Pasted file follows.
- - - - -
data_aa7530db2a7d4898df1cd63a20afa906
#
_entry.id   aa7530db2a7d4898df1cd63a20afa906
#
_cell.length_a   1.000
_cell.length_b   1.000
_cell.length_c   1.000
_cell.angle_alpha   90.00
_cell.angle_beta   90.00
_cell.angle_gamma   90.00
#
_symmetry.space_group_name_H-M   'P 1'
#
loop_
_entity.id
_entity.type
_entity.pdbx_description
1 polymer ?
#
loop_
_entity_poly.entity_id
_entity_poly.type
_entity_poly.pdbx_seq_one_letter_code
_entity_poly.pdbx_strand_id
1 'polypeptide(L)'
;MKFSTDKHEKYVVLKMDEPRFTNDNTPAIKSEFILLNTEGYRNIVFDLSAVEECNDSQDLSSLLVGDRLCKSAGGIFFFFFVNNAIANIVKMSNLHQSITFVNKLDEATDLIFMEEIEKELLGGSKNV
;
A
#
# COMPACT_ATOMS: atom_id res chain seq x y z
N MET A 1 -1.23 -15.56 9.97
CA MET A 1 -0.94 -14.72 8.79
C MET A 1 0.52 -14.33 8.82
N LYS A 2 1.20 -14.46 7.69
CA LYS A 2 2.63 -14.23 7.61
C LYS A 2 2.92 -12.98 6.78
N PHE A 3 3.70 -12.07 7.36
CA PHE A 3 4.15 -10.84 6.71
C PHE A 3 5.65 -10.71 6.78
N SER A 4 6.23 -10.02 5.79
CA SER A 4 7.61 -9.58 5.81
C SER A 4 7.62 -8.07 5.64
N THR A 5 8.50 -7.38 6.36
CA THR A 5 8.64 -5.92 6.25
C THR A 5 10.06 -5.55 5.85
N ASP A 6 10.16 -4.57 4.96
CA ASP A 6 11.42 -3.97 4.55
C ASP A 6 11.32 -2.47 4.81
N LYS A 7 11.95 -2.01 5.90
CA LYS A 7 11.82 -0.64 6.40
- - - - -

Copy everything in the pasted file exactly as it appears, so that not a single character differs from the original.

data_aa7530db2a7d4898df1cd63a20afa906
#
_entry.id   aa7530db2a7d4898df1cd63a20afa906
#
_cell.length_a   1.000
_cell.length_b   1.000
_cell.length_c   1.000
_cell.angle_alpha   90.00
_cell.angle_beta   90.00
_cell.angle_gamma   90.00
#
_symmetry.space_group_name_H-M   'P 1'
#
loop_
_entity.id
_entity.type
_entity.pdbx_description
1 polymer ?
#
loop_
_entity_poly.entity_id
_entity_poly.type
_entity_poly.pdbx_seq_one_letter_code
_entity_poly.pdbx_strand_id
1 'polypeptide(L)'
;MKFSTDKHEKYVVLKMDEPRFTNDNTPAIKSEFILLNTEGYRNIVFDLSAVEECNDSQDLSSLLVGDRLCKSAGGIFFFFFVNNAIANIVKMSNLHQSITFVNKLDEATDLIFMEEIEKELLGGSKNV
;
A
#
# COMPACT_ATOMS: atom_id res chain seq x y z
N MET A 1 -1.23 -15.56 9.97
CA MET A 1 -0.94 -14.72 8.79
C MET A 1 0.52 -14.33 8.82
N LYS A 2 1.20 -14.46 7.69
CA LYS A 2 2.63 -14.23 7.61
C LYS A 2 2.92 -12.98 6.78
N PHE A 3 3.70 -12.07 7.36
CA PHE A 3 4.15 -10.84 6.71
C PHE A 3 5.65 -10.71 6.78
N SER A 4 6.23 -10.02 5.79
CA SER A 4 7.61 -9.58 5.81
C SER A 4 7.62 -8.07 5.64
N THR A 5 8.50 -7.38 6.36
CA THR A 5 8.64 -5.92 6.25
C THR A 5 10.06 -5.55 5.85
N ASP A 6 10.16 -4.57 4.96
CA ASP A 6 11.42 -3.97 4.55
C ASP A 6 11.32 -2.47 4.81
N LYS A 7 11.95 -2.01 5.90
CA LYS A 7 11.82 -0.64 6.40